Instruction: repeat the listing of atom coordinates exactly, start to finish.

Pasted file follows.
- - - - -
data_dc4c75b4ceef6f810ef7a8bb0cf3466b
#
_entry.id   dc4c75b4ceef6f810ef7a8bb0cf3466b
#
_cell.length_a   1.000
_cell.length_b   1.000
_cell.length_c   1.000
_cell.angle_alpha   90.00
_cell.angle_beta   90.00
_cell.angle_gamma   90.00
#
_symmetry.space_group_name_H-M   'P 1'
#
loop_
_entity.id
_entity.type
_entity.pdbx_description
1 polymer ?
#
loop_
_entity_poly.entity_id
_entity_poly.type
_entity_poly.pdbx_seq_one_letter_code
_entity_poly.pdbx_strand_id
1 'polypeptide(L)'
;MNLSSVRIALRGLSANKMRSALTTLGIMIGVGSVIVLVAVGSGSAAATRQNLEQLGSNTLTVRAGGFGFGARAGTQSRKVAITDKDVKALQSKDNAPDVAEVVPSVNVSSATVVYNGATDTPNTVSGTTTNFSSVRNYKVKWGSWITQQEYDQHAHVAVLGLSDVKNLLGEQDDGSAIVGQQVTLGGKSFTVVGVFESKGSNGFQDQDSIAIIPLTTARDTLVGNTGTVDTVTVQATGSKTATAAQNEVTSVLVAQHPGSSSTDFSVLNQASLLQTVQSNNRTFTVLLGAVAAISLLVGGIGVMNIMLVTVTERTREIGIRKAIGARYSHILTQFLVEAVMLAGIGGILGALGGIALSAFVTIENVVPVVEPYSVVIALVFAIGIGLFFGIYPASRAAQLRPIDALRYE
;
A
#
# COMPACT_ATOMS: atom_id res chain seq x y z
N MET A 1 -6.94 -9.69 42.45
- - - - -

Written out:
data_dc4c75b4ceef6f810ef7a8bb0cf3466b
#
_entry.id   dc4c75b4ceef6f810ef7a8bb0cf3466b
#
_cell.length_a   1.000
_cell.length_b   1.000
_cell.length_c   1.000
_cell.angle_alpha   90.00
_cell.angle_beta   90.00
_cell.angle_gamma   90.00
#
_symmetry.space_group_name_H-M   'P 1'
#
loop_
_entity.id
_entity.type
_entity.pdbx_description
1 polymer ?
#
loop_
_entity_poly.entity_id
_entity_poly.type
_entity_poly.pdbx_seq_one_letter_code
_entity_poly.pdbx_strand_id
1 'polypeptide(L)'
;MNLSSVRIALRGLSANKMRSALTTLGIMIGVGSVIVLVAVGSGSAAATRQNLEQLGSNTLTVRAGGFGFGARAGTQSRKVAITDKDVKALQSKDNAPDVAEVVPSVNVSSATVVYNGATDTPNTVSGTTTNFSSVRNYKVKWGSWITQQEYDQHAHVAVLGLSDVKNLLGEQDDGSAIVGQQVTLGGKSFTVVGVFESKGSNGFQDQDSIAIIPLTTARDTLVGNTGTVDTVTVQATGSKTATAAQNEVTSVLVAQHPGSSSTDFSVLNQASLLQTVQSNNRTFTVLLGAVAAISLLVGGIGVMNIMLVTVTERTREIGIRKAIGARYSHILTQFLVEAVMLAGIGGILGALGGIALSAFVTIENVVPVVEPYSVVIALVFAIGIGLFFGIYPASRAAQLRPIDALRYE
;
A
#
# COMPACT_ATOMS: atom_id res chain seq x y z
N MET A 1 -6.94 -9.69 42.45